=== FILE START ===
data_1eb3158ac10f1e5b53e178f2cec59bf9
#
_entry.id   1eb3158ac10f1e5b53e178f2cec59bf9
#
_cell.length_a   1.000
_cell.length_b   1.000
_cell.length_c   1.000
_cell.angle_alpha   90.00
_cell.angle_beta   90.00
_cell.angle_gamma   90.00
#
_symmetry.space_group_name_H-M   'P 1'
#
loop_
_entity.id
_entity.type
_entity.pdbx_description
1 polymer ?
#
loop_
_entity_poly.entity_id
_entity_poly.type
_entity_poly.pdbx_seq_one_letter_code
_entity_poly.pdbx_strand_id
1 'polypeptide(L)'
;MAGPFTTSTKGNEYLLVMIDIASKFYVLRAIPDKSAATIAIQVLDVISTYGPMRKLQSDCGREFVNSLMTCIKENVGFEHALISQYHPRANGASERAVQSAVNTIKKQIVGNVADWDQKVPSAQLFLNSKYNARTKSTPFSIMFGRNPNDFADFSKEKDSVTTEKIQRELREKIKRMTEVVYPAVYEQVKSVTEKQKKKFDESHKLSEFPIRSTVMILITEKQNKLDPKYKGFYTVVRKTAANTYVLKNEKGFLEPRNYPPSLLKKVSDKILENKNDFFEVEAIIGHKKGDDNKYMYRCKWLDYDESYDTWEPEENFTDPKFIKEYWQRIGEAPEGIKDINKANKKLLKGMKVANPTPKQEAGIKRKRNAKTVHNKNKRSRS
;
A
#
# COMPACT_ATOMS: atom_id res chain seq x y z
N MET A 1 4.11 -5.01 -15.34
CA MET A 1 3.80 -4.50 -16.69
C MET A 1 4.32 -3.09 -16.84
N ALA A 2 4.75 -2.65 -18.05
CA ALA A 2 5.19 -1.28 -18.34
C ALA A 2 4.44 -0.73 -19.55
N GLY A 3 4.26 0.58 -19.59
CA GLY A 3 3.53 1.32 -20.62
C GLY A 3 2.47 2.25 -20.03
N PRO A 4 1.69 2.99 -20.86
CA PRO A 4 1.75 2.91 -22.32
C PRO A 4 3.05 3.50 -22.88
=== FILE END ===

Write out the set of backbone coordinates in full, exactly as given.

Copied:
data_1eb3158ac10f1e5b53e178f2cec59bf9
#
_entry.id   1eb3158ac10f1e5b53e178f2cec59bf9
#
_cell.length_a   1.000
_cell.length_b   1.000
_cell.length_c   1.000
_cell.angle_alpha   90.00
_cell.angle_beta   90.00
_cell.angle_gamma   90.00
#
_symmetry.space_group_name_H-M   'P 1'
#
loop_
_entity.id
_entity.type
_entity.pdbx_description
1 polymer ?
#
loop_
_entity_poly.entity_id
_entity_poly.type
_entity_poly.pdbx_seq_one_letter_code
_entity_poly.pdbx_strand_id
1 'polypeptide(L)'
;MAGPFTTSTKGNEYLLVMIDIASKFYVLRAIPDKSAATIAIQVLDVISTYGPMRKLQSDCGREFVNSLMTCIKENVGFEHALISQYHPRANGASERAVQSAVNTIKKQIVGNVADWDQKVPSAQLFLNSKYNARTKSTPFSIMFGRNPNDFADFSKEKDSVTTEKIQRELREKIKRMTEVVYPAVYEQVKSVTEKQKKKFDESHKLSEFPIRSTVMILITEKQNKLDPKYKGFYTVVRKTAANTYVLKNEKGFLEPRNYPPSLLKKVSDKILENKNDFFEVEAIIGHKKGDDNKYMYRCKWLDYDESYDTWEPEENFTDPKFIKEYWQRIGEAPEGIKDINKANKKLLKGMKVANPTPKQEAGIKRKRNAKTVHNKNKRSRS
;
A
#
# COMPACT_ATOMS: atom_id res chain seq x y z
N MET A 1 4.11 -5.01 -15.34
CA MET A 1 3.80 -4.50 -16.69
C MET A 1 4.32 -3.09 -16.84
N ALA A 2 4.75 -2.65 -18.05
CA ALA A 2 5.19 -1.28 -18.34
C ALA A 2 4.44 -0.73 -19.55
N GLY A 3 4.26 0.58 -19.59
CA GLY A 3 3.53 1.32 -20.62
C GLY A 3 2.47 2.25 -20.03
N PRO A 4 1.69 2.99 -20.86
CA PRO A 4 1.75 2.91 -22.32
C PRO A 4 3.05 3.50 -22.88